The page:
My favorite question is "why?". Almost always this question represents a thirst for knowledge, instead of a request for justification, as why can sometimes sound. Often why really means "How does that work?" or "How did it come to be this way?" or "What are the origins of the whozit & whachamacallit?"
One of my favorite topics for why is the natural world. And I find the more I understand the more there is to understand, which I find to be magical. The concept of infinity, the ever present yet subtle pressure of natural selection, the miniscule details of an individual insect's life, the theorized nothingness beyond our universe, the realization that everything we know is theory and can't be proven beyond any imaginable doubt... it is all so intoxicating. What I love about this curiosity the most, I think, is the fact that knowing more and more doesn't take away from the feeling that all the world / universe is magical in it's ability to operate the way it does.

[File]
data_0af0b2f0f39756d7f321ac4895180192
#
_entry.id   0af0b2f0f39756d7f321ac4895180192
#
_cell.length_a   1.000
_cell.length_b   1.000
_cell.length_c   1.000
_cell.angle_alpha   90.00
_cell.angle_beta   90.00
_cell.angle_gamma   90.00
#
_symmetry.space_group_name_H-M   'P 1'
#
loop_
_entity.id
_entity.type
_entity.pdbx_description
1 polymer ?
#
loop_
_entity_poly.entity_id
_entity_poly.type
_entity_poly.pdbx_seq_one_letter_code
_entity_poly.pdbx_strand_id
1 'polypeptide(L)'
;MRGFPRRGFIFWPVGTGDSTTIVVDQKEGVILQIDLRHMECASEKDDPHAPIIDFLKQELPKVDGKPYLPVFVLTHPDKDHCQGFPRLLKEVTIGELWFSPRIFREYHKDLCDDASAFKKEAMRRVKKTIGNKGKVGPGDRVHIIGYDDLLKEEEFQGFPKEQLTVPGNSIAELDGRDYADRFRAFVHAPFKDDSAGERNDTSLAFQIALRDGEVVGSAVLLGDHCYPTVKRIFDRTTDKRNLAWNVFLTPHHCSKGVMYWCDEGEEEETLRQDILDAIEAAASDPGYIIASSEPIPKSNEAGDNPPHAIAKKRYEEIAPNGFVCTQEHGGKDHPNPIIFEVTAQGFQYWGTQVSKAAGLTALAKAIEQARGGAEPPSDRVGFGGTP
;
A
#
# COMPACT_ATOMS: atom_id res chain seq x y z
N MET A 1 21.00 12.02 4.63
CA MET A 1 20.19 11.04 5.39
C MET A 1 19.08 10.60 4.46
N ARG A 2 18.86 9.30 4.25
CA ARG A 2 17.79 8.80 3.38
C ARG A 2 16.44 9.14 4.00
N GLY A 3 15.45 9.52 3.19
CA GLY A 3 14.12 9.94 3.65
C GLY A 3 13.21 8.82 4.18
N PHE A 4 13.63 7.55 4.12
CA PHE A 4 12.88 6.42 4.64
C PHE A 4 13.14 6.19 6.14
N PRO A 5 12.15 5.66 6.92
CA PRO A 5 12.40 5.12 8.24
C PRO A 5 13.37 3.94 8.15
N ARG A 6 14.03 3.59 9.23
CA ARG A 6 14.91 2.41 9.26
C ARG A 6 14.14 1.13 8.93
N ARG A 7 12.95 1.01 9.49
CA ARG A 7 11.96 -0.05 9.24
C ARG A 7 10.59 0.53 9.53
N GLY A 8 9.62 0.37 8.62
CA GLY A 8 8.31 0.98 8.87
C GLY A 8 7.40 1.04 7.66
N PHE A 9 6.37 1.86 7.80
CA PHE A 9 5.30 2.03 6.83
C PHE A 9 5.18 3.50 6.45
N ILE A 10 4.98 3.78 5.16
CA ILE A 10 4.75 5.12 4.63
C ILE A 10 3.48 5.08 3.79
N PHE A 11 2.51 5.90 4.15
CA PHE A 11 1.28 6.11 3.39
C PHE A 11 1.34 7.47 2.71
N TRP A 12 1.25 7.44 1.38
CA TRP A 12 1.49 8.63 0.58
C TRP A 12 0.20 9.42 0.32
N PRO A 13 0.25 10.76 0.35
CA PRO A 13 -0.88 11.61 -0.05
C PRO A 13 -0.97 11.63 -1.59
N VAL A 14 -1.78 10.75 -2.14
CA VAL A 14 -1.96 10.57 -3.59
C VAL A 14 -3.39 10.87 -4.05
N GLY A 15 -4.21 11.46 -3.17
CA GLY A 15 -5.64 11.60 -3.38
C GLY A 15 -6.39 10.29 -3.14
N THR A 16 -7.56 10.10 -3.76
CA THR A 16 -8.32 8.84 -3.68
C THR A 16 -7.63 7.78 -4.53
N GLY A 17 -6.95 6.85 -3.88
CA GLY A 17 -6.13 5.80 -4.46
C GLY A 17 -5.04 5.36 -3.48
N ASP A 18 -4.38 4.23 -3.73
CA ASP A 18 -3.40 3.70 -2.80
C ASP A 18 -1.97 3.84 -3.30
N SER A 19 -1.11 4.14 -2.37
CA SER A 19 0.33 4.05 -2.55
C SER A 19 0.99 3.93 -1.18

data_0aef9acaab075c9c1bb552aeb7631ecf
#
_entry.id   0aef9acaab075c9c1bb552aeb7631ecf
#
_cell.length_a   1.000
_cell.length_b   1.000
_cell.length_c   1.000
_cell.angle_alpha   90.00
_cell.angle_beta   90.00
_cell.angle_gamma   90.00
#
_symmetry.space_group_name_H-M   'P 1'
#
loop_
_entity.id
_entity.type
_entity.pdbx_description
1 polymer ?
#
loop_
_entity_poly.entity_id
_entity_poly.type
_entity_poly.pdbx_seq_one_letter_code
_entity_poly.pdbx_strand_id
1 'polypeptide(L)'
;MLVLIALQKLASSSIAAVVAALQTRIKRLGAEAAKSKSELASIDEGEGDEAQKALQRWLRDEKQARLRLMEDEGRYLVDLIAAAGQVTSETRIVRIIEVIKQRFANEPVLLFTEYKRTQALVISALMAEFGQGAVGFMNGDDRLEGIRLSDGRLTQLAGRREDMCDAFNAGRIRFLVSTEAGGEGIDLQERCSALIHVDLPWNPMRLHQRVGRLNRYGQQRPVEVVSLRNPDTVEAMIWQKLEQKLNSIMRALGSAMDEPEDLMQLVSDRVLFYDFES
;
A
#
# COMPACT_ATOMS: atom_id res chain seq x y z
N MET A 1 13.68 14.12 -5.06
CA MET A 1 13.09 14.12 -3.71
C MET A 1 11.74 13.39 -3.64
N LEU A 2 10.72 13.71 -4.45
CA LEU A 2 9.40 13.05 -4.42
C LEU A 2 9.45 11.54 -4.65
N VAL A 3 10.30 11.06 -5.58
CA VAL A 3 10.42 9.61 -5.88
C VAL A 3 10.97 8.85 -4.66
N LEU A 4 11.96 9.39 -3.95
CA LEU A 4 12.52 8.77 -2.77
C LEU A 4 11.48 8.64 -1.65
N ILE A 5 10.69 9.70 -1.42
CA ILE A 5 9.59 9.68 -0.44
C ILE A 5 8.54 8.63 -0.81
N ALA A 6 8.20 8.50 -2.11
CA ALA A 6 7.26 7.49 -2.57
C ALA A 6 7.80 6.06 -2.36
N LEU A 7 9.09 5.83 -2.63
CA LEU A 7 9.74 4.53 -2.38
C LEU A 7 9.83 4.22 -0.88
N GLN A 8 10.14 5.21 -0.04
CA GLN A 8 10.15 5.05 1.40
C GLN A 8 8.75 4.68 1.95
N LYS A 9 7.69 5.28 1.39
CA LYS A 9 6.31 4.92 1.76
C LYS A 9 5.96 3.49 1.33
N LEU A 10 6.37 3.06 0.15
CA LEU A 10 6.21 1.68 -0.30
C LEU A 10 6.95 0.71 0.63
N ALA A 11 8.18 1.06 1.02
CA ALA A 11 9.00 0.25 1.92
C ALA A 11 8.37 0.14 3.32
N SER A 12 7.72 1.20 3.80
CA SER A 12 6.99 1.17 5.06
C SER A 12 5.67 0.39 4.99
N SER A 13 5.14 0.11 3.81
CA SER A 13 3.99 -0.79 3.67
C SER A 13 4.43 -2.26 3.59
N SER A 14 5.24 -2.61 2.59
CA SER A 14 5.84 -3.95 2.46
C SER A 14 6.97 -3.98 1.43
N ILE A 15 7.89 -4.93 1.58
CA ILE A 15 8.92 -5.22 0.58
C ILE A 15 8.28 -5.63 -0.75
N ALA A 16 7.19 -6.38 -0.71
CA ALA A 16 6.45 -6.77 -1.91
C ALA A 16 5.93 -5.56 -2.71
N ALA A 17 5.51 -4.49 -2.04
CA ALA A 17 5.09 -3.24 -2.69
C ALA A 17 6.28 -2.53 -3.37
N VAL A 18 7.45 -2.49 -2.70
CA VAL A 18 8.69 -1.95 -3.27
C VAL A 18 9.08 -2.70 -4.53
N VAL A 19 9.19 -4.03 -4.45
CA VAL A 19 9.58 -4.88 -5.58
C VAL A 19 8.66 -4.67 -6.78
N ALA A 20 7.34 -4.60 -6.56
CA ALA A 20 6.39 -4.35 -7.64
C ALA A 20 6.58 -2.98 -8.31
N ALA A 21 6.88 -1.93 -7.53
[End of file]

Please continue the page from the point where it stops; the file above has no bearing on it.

I wouldn't have guessed this to be true. If I was an entity asked to theorize about the human experience I would have guessed that knowing how a thing works would suck it dry of mystery. When I don't know how a thing works my imagination assigns a generic sense of banal magic... a magic that is flat and vague and just simply accomplishes something. When I find out, for example that this is what Whelk (sea snails) eggs look like, so many other questions unfold in my mind. The magic, just then, is realizing just how complex the world is... that amidst all of the things I have learned over the years there are still so many things I've never seen or heard before... that the known world and everything beyond it are infinitely so complex it's hard to fathom how it all works together with enough organization to allow ecosystems and societies to exist.
I am forever in awe of what I don't know and so greatly thankful for the real magic of finding it out.